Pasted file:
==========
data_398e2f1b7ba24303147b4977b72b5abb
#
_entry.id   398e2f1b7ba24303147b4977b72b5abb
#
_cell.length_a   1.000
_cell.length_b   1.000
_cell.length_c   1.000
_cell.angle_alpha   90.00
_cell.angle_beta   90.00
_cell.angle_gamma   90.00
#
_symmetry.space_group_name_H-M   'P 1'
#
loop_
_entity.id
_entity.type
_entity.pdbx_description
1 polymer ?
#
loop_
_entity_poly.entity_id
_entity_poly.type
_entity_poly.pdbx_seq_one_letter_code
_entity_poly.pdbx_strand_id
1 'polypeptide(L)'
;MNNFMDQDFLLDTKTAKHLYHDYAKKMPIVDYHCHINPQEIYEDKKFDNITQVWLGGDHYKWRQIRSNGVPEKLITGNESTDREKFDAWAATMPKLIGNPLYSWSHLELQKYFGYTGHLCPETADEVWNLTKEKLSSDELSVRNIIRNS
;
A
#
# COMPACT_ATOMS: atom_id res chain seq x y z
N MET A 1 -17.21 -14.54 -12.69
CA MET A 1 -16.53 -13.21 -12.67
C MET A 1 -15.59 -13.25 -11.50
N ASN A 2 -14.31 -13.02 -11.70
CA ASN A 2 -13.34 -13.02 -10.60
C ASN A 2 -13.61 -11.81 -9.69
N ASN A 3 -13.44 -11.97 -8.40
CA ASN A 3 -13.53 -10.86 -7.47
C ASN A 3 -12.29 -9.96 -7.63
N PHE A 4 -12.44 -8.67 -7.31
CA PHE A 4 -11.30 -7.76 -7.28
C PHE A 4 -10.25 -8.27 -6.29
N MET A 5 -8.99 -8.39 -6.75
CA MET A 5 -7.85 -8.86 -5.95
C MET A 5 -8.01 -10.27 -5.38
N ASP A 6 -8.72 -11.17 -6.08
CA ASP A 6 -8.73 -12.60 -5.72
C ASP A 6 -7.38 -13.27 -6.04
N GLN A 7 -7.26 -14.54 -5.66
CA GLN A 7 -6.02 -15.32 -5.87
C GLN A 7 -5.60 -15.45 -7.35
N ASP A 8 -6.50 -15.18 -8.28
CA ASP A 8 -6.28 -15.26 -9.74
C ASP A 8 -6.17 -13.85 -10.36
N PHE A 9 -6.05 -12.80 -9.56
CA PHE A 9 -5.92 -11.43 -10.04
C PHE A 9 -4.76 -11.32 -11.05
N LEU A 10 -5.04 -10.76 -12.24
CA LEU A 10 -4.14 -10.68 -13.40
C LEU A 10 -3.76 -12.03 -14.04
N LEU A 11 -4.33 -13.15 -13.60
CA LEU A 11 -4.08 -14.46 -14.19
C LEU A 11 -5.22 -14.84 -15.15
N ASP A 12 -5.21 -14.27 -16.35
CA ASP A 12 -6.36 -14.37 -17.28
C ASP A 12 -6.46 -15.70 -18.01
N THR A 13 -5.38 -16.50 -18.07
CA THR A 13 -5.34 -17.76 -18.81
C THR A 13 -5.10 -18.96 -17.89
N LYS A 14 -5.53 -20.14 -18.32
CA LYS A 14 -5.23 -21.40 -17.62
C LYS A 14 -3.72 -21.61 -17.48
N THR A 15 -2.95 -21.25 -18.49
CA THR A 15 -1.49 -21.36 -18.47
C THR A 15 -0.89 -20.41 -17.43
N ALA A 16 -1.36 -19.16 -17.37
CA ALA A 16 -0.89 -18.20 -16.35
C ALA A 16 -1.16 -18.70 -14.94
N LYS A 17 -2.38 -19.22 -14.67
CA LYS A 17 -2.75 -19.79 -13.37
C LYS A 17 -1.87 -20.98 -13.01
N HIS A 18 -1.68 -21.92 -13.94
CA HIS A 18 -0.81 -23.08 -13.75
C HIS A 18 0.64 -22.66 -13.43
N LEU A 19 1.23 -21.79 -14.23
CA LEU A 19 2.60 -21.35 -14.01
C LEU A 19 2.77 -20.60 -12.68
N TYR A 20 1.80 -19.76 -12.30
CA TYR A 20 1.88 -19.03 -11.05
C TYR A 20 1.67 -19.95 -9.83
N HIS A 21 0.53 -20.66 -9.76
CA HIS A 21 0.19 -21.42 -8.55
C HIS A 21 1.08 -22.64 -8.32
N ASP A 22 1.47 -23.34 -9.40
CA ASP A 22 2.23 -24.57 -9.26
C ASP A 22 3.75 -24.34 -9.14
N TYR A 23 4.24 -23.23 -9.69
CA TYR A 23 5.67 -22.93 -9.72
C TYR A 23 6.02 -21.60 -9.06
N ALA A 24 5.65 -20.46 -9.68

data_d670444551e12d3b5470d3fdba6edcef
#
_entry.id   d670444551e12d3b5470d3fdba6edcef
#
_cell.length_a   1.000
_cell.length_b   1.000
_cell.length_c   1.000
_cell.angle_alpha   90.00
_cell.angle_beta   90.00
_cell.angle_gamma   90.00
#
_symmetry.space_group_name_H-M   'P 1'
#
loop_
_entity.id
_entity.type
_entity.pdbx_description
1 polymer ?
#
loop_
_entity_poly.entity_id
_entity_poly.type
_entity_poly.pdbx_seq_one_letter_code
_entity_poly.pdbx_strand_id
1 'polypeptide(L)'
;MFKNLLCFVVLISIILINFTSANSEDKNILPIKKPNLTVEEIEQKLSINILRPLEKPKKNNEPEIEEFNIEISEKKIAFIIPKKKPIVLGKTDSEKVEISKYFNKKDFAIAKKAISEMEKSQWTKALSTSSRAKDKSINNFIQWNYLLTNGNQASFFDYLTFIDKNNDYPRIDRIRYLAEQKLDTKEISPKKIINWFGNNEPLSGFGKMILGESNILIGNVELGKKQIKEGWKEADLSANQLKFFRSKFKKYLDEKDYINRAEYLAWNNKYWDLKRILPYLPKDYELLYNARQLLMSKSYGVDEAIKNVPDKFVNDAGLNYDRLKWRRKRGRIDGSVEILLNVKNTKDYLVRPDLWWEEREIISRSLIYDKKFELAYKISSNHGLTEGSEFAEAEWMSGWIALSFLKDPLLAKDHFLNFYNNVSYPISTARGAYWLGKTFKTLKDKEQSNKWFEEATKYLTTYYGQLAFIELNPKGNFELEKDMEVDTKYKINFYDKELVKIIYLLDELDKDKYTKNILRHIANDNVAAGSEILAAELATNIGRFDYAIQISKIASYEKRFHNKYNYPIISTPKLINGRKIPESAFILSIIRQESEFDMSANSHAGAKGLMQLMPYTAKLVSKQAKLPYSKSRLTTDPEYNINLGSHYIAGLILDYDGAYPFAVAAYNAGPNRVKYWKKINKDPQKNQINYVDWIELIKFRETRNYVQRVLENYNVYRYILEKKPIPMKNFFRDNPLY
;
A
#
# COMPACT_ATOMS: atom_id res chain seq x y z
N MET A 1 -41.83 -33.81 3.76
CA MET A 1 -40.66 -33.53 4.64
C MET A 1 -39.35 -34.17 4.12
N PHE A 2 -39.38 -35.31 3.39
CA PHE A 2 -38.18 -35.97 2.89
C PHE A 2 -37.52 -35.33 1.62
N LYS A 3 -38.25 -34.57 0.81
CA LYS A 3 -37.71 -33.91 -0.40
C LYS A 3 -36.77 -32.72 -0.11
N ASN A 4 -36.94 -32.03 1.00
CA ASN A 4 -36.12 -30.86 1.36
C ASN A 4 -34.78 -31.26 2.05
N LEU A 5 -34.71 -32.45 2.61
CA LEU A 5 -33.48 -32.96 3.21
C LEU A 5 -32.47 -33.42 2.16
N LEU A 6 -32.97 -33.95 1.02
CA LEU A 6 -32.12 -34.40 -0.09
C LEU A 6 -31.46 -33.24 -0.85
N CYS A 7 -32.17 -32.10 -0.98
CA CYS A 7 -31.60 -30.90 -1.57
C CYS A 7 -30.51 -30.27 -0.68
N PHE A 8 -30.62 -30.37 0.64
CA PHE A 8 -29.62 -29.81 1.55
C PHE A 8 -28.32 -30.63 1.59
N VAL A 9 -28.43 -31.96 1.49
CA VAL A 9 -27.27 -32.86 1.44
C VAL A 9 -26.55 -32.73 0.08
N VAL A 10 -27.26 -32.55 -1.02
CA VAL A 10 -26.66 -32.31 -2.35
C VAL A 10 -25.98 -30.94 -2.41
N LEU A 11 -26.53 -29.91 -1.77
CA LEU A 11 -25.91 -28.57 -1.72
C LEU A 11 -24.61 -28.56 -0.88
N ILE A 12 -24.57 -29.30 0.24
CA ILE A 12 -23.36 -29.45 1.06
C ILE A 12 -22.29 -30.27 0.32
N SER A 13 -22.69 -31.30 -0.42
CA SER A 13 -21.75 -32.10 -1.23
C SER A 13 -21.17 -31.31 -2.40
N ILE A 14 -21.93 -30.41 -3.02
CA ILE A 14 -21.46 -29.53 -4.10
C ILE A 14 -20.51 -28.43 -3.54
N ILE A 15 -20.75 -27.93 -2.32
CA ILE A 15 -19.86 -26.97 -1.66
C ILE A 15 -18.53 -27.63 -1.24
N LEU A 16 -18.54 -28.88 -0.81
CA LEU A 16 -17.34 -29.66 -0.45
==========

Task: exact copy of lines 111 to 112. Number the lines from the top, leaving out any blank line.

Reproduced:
#
_symmetry.space_group_name_H-M   'P 1'